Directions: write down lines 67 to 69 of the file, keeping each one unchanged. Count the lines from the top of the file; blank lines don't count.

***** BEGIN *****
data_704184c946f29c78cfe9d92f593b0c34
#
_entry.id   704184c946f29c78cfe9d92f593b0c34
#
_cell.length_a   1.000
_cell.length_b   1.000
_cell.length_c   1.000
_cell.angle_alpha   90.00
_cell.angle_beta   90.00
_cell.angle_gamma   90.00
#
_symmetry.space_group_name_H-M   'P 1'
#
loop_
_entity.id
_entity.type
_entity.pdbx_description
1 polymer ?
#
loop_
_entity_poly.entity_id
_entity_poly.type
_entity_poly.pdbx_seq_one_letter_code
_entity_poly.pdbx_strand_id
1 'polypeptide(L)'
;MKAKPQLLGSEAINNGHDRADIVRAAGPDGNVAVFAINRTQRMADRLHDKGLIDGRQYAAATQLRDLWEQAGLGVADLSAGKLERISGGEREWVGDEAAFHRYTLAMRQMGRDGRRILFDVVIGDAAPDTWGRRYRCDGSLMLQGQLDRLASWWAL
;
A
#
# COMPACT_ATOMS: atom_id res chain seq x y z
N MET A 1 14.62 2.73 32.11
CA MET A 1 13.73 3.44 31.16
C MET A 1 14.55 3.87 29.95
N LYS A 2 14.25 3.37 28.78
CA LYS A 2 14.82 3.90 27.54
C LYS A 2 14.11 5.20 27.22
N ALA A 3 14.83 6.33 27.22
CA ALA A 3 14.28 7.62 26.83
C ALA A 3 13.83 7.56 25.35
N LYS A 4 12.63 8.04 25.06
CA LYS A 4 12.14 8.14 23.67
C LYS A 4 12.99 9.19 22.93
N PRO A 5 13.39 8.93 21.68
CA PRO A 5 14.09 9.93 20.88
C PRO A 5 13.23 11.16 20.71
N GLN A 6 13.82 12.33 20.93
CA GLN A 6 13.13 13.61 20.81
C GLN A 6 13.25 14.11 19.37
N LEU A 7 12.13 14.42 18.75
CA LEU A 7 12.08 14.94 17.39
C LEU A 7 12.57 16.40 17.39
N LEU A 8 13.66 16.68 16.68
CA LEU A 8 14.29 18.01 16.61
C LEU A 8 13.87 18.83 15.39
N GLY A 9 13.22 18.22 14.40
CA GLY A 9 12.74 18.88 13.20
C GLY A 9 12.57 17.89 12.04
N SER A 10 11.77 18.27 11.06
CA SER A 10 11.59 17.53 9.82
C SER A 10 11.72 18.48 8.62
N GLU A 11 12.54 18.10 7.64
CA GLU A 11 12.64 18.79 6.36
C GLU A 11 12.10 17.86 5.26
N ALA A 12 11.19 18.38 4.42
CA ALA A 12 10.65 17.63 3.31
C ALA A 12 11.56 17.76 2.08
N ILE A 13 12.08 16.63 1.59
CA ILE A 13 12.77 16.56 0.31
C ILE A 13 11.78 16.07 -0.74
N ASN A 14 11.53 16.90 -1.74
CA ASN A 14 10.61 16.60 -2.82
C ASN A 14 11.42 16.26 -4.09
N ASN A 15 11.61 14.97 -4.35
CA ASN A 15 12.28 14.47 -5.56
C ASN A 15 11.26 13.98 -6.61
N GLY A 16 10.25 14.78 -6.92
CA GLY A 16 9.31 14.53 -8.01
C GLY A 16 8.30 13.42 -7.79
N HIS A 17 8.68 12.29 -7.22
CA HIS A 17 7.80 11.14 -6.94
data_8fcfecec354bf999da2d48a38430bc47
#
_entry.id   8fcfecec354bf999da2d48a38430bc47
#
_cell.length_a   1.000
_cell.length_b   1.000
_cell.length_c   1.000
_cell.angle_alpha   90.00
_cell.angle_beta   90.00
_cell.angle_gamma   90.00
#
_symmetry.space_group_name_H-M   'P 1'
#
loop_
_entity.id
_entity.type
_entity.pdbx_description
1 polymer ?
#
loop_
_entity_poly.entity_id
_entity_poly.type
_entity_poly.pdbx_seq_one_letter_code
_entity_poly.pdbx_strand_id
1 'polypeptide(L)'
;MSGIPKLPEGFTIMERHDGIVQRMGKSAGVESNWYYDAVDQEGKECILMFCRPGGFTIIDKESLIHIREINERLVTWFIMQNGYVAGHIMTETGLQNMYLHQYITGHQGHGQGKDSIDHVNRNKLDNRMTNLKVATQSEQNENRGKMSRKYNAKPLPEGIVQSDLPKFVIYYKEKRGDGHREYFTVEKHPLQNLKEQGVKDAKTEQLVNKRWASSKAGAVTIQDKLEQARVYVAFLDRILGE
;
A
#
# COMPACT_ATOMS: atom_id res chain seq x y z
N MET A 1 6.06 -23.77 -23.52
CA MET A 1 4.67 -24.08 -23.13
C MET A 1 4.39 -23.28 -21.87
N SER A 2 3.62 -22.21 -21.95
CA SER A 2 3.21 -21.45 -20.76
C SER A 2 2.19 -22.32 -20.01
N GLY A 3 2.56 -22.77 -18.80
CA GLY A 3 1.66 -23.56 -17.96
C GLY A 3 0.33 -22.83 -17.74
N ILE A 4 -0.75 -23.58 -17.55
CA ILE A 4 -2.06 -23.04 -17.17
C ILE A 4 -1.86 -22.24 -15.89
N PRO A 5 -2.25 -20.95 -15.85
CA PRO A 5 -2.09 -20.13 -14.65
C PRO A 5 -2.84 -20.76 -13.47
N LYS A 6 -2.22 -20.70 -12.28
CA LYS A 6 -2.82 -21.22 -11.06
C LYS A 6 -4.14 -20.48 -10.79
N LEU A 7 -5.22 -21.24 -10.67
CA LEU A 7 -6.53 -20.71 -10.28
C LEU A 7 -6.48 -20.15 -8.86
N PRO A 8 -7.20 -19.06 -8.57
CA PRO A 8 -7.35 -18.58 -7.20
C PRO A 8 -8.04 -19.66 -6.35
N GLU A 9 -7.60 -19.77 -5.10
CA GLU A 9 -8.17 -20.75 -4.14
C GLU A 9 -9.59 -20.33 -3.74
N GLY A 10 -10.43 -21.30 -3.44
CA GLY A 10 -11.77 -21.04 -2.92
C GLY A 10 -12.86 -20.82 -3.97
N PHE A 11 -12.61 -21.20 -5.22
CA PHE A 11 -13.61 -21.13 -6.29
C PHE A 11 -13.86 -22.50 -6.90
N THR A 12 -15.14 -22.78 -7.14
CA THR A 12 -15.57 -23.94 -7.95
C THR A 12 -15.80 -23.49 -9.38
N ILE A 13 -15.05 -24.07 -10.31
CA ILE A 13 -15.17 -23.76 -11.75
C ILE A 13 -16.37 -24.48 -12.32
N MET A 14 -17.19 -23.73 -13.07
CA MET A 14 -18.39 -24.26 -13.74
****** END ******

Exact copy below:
N ILE A 13 12.08 16.63 1.59
CA ILE A 13 12.77 16.56 0.31
C ILE A 13 11.78 16.07 -0.74